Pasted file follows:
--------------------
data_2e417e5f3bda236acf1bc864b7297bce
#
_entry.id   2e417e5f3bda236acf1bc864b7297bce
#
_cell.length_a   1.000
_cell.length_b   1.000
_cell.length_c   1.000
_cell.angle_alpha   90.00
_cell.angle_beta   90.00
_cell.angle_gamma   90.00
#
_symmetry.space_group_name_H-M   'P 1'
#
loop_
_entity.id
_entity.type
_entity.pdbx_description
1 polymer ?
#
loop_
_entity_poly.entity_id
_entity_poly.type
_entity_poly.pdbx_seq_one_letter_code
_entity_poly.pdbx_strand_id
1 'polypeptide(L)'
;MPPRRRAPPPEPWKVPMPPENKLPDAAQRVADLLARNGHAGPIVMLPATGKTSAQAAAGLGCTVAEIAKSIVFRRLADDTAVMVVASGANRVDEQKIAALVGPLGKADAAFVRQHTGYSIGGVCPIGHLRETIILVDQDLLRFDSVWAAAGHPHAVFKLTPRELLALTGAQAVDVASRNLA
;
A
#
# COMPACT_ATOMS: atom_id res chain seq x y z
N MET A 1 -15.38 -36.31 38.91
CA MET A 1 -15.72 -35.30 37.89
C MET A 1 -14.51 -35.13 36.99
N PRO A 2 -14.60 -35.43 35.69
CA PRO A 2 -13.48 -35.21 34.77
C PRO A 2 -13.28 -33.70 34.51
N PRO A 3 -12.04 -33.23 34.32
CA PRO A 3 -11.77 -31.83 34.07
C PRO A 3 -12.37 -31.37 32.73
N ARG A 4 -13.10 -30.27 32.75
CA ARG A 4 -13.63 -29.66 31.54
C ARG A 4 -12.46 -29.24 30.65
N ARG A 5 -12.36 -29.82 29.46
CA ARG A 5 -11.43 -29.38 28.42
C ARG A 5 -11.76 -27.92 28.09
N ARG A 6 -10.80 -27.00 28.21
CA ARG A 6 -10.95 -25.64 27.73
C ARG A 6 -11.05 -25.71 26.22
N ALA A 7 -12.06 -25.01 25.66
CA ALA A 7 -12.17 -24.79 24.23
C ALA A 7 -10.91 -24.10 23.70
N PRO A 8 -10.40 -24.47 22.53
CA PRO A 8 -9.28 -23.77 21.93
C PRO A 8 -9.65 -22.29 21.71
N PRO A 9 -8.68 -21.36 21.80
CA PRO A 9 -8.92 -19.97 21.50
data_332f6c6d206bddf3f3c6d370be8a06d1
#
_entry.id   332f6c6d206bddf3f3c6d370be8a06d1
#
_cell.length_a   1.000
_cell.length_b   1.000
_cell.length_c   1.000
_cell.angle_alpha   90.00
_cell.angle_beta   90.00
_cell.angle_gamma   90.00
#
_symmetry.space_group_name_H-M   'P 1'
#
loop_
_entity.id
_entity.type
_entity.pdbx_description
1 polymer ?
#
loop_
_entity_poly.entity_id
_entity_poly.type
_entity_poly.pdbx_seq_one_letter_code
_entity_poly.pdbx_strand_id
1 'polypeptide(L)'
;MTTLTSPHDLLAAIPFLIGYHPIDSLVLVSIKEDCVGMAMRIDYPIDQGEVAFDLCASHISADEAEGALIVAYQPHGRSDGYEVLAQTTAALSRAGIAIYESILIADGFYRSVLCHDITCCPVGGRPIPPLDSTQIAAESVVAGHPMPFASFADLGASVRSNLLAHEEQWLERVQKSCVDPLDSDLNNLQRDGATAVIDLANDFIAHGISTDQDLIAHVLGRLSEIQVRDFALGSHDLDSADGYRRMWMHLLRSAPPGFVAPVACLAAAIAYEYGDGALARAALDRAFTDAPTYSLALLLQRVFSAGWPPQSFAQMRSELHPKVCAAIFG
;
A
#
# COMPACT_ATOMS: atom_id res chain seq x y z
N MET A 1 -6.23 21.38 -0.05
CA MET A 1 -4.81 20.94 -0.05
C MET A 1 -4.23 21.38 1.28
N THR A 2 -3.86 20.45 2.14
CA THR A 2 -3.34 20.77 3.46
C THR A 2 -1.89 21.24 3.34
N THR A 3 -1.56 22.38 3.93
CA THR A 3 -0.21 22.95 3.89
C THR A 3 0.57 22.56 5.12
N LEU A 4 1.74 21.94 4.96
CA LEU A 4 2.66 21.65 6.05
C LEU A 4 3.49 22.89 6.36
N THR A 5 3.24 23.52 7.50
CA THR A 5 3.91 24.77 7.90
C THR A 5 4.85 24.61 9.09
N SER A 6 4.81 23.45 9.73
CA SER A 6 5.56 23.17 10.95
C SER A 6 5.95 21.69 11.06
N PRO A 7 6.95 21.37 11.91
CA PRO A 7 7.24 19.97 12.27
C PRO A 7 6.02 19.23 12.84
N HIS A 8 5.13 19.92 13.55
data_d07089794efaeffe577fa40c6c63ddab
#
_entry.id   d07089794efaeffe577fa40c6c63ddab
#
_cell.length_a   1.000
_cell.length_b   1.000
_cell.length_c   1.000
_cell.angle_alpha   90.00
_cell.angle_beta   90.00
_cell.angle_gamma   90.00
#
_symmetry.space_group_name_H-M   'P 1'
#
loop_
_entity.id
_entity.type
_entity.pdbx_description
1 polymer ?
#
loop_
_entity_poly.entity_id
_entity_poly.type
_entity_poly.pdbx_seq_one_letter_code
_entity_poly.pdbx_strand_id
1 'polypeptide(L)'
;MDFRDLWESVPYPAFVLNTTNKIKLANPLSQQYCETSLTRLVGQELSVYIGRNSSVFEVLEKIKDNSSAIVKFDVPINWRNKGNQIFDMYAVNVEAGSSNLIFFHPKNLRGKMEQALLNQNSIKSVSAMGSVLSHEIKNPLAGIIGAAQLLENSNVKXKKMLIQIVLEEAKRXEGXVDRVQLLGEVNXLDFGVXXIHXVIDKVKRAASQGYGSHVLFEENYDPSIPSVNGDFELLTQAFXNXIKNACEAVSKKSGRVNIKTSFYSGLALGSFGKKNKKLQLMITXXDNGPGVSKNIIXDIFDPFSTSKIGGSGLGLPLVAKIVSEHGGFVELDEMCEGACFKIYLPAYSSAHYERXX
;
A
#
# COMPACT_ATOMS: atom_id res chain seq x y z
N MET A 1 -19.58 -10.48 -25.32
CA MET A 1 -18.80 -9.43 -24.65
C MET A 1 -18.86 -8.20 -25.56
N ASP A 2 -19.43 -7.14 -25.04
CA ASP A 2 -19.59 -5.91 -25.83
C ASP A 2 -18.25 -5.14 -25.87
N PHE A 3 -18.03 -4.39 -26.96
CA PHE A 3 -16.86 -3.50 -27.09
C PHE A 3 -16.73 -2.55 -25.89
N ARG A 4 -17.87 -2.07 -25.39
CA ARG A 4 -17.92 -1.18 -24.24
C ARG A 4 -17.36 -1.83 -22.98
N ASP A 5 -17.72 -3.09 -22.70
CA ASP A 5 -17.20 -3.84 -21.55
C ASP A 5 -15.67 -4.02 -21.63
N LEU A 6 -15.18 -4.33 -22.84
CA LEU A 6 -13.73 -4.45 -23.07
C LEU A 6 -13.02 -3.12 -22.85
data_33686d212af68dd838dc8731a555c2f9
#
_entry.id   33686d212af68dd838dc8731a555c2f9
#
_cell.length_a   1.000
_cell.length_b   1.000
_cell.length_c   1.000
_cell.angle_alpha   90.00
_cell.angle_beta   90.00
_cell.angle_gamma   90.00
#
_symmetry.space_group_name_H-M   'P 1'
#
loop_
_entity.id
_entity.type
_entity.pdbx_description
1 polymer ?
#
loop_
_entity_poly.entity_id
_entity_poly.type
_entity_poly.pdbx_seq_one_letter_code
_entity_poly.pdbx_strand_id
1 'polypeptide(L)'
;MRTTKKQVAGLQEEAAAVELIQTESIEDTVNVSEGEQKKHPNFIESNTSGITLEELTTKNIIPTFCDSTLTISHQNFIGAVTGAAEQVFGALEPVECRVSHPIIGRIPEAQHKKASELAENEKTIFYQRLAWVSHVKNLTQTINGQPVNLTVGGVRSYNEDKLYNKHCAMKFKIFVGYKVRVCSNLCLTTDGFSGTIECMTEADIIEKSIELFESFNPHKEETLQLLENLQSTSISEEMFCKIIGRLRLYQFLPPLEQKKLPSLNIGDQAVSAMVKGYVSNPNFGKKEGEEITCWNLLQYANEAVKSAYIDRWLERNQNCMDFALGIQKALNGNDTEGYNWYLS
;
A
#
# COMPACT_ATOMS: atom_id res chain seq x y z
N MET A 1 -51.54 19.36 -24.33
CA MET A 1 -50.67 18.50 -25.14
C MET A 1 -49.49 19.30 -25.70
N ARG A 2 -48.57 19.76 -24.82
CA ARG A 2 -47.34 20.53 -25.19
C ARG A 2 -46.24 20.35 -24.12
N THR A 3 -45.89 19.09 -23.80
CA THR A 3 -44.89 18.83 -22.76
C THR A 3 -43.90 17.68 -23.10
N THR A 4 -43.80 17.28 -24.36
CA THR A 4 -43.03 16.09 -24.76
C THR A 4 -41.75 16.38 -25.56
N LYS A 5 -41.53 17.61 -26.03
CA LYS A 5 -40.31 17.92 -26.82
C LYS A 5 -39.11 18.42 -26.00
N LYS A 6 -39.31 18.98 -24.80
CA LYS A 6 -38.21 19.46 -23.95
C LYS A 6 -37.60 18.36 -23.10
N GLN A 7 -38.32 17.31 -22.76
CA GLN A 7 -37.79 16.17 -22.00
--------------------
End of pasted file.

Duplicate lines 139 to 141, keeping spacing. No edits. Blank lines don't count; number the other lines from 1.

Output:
N MET A 1 -19.58 -10.48 -25.32
CA MET A 1 -18.80 -9.43 -24.65
C MET A 1 -18.86 -8.20 -25.56